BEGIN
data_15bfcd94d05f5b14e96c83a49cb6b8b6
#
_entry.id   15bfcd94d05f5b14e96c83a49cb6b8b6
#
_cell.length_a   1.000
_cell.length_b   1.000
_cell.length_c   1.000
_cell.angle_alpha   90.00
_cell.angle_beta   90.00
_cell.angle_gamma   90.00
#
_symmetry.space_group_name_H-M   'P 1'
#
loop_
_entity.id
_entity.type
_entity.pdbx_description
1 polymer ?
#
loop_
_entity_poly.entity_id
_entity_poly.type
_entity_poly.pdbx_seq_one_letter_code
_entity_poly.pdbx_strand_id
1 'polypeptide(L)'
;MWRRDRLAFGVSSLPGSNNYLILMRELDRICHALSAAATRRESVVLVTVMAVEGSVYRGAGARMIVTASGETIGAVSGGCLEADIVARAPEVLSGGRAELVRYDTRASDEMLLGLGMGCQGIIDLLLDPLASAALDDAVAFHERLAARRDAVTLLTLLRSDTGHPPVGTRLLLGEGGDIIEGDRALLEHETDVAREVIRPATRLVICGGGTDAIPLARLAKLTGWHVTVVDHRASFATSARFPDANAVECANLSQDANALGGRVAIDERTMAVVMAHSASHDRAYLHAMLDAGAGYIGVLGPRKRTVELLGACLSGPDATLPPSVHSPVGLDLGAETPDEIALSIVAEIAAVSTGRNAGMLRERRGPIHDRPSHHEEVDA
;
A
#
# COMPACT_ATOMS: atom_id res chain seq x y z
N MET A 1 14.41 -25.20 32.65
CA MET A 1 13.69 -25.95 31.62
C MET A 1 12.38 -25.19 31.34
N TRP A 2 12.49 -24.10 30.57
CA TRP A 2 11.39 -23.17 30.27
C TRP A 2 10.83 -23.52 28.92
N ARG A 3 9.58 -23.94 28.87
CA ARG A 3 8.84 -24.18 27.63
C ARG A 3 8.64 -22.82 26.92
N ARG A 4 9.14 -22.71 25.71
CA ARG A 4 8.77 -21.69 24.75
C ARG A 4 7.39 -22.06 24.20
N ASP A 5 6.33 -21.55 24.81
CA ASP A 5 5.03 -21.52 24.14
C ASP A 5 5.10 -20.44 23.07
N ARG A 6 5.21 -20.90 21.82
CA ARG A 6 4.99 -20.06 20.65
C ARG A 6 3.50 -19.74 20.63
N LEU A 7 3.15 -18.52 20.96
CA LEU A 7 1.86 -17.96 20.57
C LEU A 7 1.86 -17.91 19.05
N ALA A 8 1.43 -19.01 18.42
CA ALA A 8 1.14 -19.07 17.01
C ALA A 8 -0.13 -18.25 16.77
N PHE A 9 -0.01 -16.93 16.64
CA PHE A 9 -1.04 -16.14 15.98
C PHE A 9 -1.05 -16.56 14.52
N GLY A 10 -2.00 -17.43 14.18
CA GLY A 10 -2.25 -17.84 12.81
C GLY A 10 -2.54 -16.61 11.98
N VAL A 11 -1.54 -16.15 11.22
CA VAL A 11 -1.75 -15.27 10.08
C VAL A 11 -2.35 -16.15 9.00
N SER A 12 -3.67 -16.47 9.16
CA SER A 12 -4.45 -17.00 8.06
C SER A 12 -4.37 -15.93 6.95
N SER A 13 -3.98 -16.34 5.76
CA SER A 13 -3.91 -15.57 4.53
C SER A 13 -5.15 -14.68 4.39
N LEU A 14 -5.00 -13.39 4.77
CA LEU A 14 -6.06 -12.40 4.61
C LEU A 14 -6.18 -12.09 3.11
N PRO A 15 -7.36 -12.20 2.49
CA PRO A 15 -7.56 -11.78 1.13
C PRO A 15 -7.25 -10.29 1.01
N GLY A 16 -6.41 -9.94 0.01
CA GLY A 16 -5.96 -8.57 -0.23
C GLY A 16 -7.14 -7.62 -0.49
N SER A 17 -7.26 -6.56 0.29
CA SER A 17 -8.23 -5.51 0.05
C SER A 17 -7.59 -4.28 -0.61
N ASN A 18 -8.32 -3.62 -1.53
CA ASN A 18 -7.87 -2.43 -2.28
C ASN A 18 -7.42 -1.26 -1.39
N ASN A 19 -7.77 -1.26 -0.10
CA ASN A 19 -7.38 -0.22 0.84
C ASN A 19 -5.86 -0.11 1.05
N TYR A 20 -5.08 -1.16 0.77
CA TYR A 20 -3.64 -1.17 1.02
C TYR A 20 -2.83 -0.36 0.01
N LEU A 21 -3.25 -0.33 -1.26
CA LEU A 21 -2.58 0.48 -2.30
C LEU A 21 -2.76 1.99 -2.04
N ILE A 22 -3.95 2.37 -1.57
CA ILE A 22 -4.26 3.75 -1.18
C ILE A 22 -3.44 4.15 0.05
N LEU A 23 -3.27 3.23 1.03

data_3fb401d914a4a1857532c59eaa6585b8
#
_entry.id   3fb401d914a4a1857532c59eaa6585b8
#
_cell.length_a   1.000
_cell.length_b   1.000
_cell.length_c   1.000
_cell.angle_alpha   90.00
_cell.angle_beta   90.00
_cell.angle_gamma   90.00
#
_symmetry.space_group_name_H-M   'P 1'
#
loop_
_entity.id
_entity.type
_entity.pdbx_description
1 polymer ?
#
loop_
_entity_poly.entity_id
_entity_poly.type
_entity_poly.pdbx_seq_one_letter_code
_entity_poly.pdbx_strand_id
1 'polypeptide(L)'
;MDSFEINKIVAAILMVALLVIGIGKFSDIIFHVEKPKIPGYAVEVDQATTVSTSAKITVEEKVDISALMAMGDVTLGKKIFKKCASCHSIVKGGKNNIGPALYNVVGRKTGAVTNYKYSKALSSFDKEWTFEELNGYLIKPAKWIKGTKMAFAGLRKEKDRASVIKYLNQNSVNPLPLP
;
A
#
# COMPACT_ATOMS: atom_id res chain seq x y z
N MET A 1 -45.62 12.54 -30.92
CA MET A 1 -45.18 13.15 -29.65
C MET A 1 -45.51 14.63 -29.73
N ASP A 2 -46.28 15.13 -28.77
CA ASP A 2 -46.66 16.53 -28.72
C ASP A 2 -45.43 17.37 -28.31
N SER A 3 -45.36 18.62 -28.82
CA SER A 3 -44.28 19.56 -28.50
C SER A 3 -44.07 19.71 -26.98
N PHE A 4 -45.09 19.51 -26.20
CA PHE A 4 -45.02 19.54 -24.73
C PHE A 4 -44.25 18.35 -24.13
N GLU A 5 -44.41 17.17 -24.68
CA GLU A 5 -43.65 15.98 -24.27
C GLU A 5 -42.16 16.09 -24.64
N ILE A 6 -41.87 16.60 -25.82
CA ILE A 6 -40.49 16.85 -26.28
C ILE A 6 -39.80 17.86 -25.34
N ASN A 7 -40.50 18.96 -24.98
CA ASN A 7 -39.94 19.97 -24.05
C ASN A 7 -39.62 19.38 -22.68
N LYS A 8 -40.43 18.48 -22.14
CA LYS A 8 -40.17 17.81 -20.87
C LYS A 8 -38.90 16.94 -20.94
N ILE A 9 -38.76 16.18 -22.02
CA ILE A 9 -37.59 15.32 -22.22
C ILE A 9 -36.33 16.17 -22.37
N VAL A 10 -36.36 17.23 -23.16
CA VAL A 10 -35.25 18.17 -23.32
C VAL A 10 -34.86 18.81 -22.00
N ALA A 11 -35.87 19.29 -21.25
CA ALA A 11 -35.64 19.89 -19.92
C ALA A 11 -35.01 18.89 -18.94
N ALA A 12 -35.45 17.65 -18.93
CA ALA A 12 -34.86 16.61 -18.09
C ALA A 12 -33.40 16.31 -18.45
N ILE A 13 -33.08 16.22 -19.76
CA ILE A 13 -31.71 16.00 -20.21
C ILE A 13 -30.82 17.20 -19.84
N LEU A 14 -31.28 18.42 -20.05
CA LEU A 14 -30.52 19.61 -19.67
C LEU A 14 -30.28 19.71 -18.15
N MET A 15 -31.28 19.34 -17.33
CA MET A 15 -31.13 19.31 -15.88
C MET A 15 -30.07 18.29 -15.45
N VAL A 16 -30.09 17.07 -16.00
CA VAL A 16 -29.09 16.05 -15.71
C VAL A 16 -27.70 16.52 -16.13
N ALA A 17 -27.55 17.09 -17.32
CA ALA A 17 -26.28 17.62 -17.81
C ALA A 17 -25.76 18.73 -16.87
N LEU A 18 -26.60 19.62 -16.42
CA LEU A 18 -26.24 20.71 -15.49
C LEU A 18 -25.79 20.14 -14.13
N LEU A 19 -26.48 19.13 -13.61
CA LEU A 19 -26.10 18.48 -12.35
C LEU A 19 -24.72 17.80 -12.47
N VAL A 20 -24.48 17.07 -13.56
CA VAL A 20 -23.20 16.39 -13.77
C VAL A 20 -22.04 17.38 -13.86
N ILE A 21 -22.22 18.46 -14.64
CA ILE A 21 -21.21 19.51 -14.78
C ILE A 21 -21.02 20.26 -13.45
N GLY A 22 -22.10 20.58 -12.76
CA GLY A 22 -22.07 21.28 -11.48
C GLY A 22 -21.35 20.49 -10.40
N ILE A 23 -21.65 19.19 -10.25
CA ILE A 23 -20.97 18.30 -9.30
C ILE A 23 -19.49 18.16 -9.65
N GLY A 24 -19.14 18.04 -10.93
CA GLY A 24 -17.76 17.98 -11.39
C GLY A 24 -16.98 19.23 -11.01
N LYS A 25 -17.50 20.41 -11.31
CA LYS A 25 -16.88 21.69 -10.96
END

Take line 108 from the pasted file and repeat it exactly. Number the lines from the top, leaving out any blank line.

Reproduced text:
#